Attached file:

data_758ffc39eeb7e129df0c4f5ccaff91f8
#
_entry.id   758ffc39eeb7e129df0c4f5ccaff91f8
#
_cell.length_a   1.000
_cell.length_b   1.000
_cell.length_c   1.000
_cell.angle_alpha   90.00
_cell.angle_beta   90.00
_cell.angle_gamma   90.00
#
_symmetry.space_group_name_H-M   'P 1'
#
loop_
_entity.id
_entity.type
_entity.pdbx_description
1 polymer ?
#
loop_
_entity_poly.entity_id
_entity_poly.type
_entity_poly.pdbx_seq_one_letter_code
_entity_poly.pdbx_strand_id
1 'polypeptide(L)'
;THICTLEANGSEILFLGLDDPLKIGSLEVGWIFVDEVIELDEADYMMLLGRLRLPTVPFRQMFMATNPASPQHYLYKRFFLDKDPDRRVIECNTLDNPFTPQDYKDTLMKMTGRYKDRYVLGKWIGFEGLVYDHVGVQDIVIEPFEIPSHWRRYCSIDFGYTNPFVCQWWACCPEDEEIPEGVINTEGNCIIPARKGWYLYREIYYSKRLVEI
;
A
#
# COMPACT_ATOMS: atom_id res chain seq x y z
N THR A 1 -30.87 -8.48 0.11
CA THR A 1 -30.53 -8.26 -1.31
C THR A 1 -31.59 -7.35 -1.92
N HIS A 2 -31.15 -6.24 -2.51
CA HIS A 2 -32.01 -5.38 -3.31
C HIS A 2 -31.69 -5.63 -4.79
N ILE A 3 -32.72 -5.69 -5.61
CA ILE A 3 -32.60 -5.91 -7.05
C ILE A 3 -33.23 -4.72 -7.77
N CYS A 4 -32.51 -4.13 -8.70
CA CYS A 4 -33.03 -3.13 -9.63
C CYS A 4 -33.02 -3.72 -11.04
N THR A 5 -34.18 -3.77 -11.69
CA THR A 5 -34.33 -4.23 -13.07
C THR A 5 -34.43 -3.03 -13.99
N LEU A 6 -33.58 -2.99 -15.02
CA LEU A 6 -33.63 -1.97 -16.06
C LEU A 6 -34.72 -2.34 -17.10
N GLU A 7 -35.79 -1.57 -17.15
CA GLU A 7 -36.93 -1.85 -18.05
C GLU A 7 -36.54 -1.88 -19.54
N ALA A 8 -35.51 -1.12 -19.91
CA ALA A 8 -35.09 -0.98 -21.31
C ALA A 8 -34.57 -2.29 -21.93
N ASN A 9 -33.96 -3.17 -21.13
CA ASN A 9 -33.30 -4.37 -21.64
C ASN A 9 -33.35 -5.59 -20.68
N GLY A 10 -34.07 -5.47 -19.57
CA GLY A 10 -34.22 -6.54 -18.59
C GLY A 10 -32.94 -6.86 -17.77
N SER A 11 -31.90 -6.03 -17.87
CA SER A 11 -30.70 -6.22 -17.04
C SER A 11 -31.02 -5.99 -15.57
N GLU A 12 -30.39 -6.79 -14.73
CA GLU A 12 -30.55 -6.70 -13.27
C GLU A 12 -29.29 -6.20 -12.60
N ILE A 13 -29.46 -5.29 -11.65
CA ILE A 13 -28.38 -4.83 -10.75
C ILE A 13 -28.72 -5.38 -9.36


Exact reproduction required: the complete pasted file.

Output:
data_758ffc39eeb7e129df0c4f5ccaff91f8
#
_entry.id   758ffc39eeb7e129df0c4f5ccaff91f8
#
_cell.length_a   1.000
_cell.length_b   1.000
_cell.length_c   1.000
_cell.angle_alpha   90.00
_cell.angle_beta   90.00
_cell.angle_gamma   90.00
#
_symmetry.space_group_name_H-M   'P 1'
#
loop_
_entity.id
_entity.type
_entity.pdbx_description
1 polymer ?
#
loop_
_entity_poly.entity_id
_entity_poly.type
_entity_poly.pdbx_seq_one_letter_code
_entity_poly.pdbx_strand_id
1 'polypeptide(L)'
;THICTLEANGSEILFLGLDDPLKIGSLEVGWIFVDEVIELDEADYMMLLGRLRLPTVPFRQMFMATNPASPQHYLYKRFFLDKDPDRRVIECNTLDNPFTPQDYKDTLMKMTGRYKDRYVLGKWIGFEGLVYDHVGVQDIVIEPFEIPSHWRRYCSIDFGYTNPFVCQWWACCPEDEEIPEGVINTEGNCIIPARKGWYLYREIYYSKRLVEI
;
A
#
# COMPACT_ATOMS: atom_id res chain seq x y z
N THR A 1 -30.87 -8.48 0.11
CA THR A 1 -30.53 -8.26 -1.31
C THR A 1 -31.59 -7.35 -1.92
N HIS A 2 -31.15 -6.24 -2.51
CA HIS A 2 -32.01 -5.38 -3.31
C HIS A 2 -31.69 -5.63 -4.79
N ILE A 3 -32.72 -5.69 -5.61
CA ILE A 3 -32.60 -5.91 -7.05
C ILE A 3 -33.23 -4.72 -7.77
N CYS A 4 -32.51 -4.13 -8.70
CA CYS A 4 -33.03 -3.13 -9.63
C CYS A 4 -33.02 -3.72 -11.04
N THR A 5 -34.18 -3.77 -11.69
CA THR A 5 -34.33 -4.23 -13.07
C THR A 5 -34.43 -3.03 -13.99
N LEU A 6 -33.58 -2.99 -15.02
CA LEU A 6 -33.63 -1.97 -16.06
C LEU A 6 -34.72 -2.34 -17.10
N GLU A 7 -35.79 -1.57 -17.15
CA GLU A 7 -36.93 -1.85 -18.05
C GLU A 7 -36.54 -1.88 -19.54
N ALA A 8 -35.51 -1.12 -19.91
CA ALA A 8 -35.09 -0.98 -21.31
C ALA A 8 -34.57 -2.29 -21.93
N ASN A 9 -33.96 -3.17 -21.13
CA ASN A 9 -33.30 -4.37 -21.64
C ASN A 9 -33.35 -5.59 -20.68
N GLY A 10 -34.07 -5.47 -19.57
CA GLY A 10 -34.22 -6.54 -18.59
C GLY A 10 -32.94 -6.86 -17.77
N SER A 11 -31.90 -6.03 -17.87
CA SER A 11 -30.70 -6.22 -17.04
C SER A 11 -31.02 -5.99 -15.57
N GLU A 12 -30.39 -6.79 -14.73
CA GLU A 12 -30.55 -6.70 -13.27
C GLU A 12 -29.29 -6.20 -12.60
N ILE A 13 -29.46 -5.29 -11.65
CA ILE A 13 -28.38 -4.83 -10.75
C ILE A 13 -28.72 -5.38 -9.36